Lists of DC Public Schools With Suspiciously High Wrong-to-Right Erasure Rates


Please note that it was the TESTING COMPANY ITSELF that found all of these erasures over the past three years to be suspicious. They informed the State Superintendent of Education, who has exactly zero power in DC, so she asked Rhee and Henderson and their underlings to investigate. The latter group, naturally, stonewalled, and hushed the whole thing up.

As jaded and as cynical as some of you might think I am, I had no earthly idea that this evident fraud was so widespread. Naturally, Michelle Rhee has now said that she thinks that the USA Today investigation itself is an “insult” to teachers and students. I disagree. I think that everything that Michelle Rhee has done since she quit teaching in Baltimore has been an insult to parents, teachers, students, and honest administrators.

I think that the DC Inspector General’s office needs to investigate this fully and to indict the leaders who caused this fraud to happen.

There was a time that the IG office actually did their job and investigated serious crimes and official misdemeanors in DC; but apparently those days are over. In Atlanta, the investigation was far-reaching and has revealed widespread corruption. See this, this, this, and this. The way they got the ‘goods’ on the higher-ups was the usual: low-level teachers and counselors who did the cheating under orders or threats were offered immunity in exchange for truthful testimony.

Here is a link to the USA Today article. Lots of tables!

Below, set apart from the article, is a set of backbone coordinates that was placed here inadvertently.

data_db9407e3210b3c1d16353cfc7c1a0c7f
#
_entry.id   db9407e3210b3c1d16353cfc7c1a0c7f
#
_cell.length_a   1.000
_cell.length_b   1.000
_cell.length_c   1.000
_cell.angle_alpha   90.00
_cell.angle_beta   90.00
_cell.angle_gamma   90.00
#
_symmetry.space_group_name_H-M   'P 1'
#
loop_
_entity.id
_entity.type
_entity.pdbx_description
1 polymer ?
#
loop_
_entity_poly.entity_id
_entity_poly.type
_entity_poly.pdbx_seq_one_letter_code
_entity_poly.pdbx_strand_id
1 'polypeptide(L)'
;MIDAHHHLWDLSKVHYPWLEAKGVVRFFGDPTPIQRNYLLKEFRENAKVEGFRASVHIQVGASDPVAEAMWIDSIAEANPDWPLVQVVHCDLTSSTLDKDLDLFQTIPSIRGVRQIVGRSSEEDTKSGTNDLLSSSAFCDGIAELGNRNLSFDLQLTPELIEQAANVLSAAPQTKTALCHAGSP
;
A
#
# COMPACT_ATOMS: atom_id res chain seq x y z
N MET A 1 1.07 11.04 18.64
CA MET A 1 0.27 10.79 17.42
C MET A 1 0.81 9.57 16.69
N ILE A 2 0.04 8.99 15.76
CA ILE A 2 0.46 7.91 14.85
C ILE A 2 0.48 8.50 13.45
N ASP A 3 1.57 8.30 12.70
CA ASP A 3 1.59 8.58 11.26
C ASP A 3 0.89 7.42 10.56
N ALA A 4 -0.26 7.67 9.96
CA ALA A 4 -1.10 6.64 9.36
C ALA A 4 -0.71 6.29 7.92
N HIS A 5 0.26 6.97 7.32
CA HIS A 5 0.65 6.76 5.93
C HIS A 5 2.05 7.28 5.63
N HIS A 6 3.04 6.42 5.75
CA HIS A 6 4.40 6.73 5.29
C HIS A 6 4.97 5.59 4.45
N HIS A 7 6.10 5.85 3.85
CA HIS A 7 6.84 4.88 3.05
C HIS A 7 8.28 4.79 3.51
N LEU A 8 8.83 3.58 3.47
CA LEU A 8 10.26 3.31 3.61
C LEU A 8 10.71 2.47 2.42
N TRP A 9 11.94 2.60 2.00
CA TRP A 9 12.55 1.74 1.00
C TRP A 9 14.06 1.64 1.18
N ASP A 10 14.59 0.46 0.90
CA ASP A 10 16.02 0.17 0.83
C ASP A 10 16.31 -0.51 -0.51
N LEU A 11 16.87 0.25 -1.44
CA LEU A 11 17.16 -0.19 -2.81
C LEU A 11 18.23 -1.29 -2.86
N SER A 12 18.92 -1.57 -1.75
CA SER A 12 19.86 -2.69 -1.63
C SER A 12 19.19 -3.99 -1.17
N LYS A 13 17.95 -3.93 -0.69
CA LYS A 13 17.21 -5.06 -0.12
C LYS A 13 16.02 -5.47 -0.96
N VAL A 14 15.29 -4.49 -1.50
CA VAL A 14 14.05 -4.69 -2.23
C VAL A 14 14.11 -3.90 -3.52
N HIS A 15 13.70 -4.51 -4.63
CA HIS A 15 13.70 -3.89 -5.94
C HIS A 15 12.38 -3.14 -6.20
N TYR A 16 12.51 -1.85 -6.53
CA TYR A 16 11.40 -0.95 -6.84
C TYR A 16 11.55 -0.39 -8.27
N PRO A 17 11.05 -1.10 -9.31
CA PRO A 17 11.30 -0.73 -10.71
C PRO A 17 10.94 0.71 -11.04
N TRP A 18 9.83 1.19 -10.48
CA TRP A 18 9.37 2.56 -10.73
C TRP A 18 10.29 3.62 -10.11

Is your school on the list?

By the way, classes were “flagged” as suspicious if the number of wrong-to-right erasures on a test was four or more full  standard deviations above the mean. Four standard deviations (or ‘four sigma’)  is a TREMENDOUSLY HUGE increase over the normal number of such erasures. For comparison, there are typically 2 or 3 such erasures on a single student’s test.

To put it in more familiar terms, think about the average adult man’s height in the USA: about 5 feet 9.5 inches. Anybody within about 3 inches of that (taller or shorter) is within one “sigma” of the mean – and this means, statistically, that about 68% of all adult males are between 5’7″ and 6’1″ – and that includes this writer.

So, ‘one sigma’ in terms of adult US male height is about 3 inches of variation in height.

To be over four sigma higher than the mean adult height is to be a giant.  Here is a little table that will allow you to look at what it means. When you look at it, also try to think about the fact that there are just about one hundred million adult males in the US. (100,000,000) So to be one of those 3,200 people who are four sigma above the mean is to be, basically, a freak of nature. And there are only 28 people who are five sigma above the mean. And there are only TWO humans in the entire WORLD (over six BILLION people) who are 6 sigma above the mean. (Source is here.)

Notice that four sigma above the mean (i.e., 6’7″ and higher) doesn’t even show up on this graph!

However, in DCPS, according to the testing company that scored the DC-CAS (not according to me!) we have HUNDREDS and HUNDREDS of classes where the AVERAGE number of erasures is FOUR SIGMA above the mean.

There is only one reasonable explanation for this situation.

I will soon post documents from the previous investigations, so you can look at them for yourself. Stay tuned!

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12 CommentsLeave a comment

  1. Is there a seperate list of charter schools? Where do we find out information about them?

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    • I will post some documents soon. Meanwhile you can look at USA Today, today’s issue.